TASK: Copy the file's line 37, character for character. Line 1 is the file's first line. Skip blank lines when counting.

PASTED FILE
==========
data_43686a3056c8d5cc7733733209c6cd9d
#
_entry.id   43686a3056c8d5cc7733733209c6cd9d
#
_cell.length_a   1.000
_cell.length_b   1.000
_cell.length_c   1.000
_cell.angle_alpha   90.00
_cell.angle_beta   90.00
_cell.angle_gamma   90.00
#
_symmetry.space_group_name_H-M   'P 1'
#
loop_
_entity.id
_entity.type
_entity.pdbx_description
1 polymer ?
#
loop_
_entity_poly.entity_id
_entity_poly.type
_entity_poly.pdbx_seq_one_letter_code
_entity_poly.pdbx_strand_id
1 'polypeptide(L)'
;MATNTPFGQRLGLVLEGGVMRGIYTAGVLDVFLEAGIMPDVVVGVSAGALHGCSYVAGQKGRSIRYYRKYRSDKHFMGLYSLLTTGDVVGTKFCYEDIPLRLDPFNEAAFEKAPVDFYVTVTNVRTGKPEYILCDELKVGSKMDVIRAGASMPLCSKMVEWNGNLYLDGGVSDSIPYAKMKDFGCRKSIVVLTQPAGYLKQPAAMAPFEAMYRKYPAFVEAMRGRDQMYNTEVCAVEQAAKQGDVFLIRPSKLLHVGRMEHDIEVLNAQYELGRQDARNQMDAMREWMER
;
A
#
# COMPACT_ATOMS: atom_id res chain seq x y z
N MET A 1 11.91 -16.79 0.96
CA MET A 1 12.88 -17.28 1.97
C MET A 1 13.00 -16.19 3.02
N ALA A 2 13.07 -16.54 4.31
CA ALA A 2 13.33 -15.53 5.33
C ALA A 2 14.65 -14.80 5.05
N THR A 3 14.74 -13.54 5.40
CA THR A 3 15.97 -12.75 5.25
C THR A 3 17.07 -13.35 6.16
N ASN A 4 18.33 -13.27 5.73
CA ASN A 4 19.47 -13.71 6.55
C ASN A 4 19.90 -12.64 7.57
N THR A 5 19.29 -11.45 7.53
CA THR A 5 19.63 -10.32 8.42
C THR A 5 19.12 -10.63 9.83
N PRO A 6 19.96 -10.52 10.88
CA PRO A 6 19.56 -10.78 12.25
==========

N THR A 3 14.74 -13.54 5.40